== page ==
from San Jose Mercury News, Thursday, March 7, 2002, page 3E
Forty years ago, a small group of pioneering computer programmers led by Steve Russell designed "Spacewar," which became the world's first video game. "Spacewar" demonstrated that sheer fun would become a driving force underlying progress in computing technology.
First video game programmers had a blast but didn't cash in
By John Markoff
Not long ago, Steve Russell sat in a darkened movie theater watching the army of credits roll by after a computer-animated Hollywood blockbuster.
There was a time, he recalls, when a cutting-edge computer-generated fantasy could be conceived, written, tested and packaged for distribution in a few months, just through the part-time efforts of a small group of friends.
To be precise that time was 40 years ago, with the result played out on a computer screen at the Massachusetts Institute of Technology.
Two tiny spaceships were locked in mortal combat as they swung around a simulated sun. The duel was called "Spacewar."
Designed by a small group of pioneering computer programmers led by Russell, then 24, it was the world's first video game. It was an early hint that a powerful new entertainment medium was on the horizon, one that would ultimately bond Silicon Valley to Hollywood. Perhaps most significantly, "Spacewar" demonstrated that sheer fun would become a driving force underlying progress it computing technology.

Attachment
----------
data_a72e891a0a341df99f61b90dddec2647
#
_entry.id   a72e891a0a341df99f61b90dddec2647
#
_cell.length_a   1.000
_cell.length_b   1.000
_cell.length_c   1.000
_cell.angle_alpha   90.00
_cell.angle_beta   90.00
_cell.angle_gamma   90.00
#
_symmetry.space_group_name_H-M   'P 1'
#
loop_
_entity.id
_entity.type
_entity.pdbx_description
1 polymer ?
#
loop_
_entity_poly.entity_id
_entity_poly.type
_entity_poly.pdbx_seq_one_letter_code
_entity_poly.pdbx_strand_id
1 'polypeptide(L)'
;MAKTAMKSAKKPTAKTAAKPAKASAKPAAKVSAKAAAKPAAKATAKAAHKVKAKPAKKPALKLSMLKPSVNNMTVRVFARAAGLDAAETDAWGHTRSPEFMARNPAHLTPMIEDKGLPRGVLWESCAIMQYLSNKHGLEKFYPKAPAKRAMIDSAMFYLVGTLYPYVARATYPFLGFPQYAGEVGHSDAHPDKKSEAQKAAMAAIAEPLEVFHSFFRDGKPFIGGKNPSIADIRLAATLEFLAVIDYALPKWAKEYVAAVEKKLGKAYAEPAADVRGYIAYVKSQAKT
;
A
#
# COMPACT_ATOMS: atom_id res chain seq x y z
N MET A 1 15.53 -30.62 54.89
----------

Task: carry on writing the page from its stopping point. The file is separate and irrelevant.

Over the years it played a crucial role in inspiring the creators of companies like Apple and Atari, said Henry Lowood, the curator of Stanford University's collections on the history of science and technology. "It set off a chain of events that created companies and led to a whole idea of what Silicon Valley would be," he said.
It certainly established at least one stereotype of the high-tech age: a few frenzied geeks in their 20s obsessively laboring after hours in a computer lab on a creation that combined play and programming.
Now those 20-something gecks are near or past retirement age. Unlike more recent generations of computing and Internet pioneers, "Spacewar's" six programmers did not find fortune from their invention. Their achievement has made them legends only among a fraternity of the world's original computer hackers.
"The only money I made from `Spacewar' was as a consultant for lawsuits in the video game industry in the 1970s," said one of the game's creators, Alan Kotok. "I have all this fame, but it's in a very narrow circle."
Kotok and the other members of the original team all remained part of that circle, pursuing careers in computers. Several became hardware designers, several went on to write software, one became a professor and one joined the secretive National Security Agency.
Designed to take advantage of Digital Equipment's brand-new PDP-1 minicomputer and the advent of a cathode-ray display screen, "Spacewar" was written before software was patented, and the original programmers' instructions were shared and freely modified by a small group of software designers.
Introduced some months later at Decus, which was then a Digital Equipment users' group, "Spacewar" immediately attracted a cult following It became so addictive that at the MIT laboratory, where it was designed, play was soon banned except during lunchtime and after working hours.
Original 'twitch' game
"Spacewar" was the original "twitch" game, requiring lightning reflexes. Each player used keyboard controls or a joystick to maneuver a tiny ship capable of firing a stream of torpedoes as it slid across the screen Before long a "hyperspace" option was--added so that a player could make his ship vanish and reappear at a random place on the screen, avoiding certain death.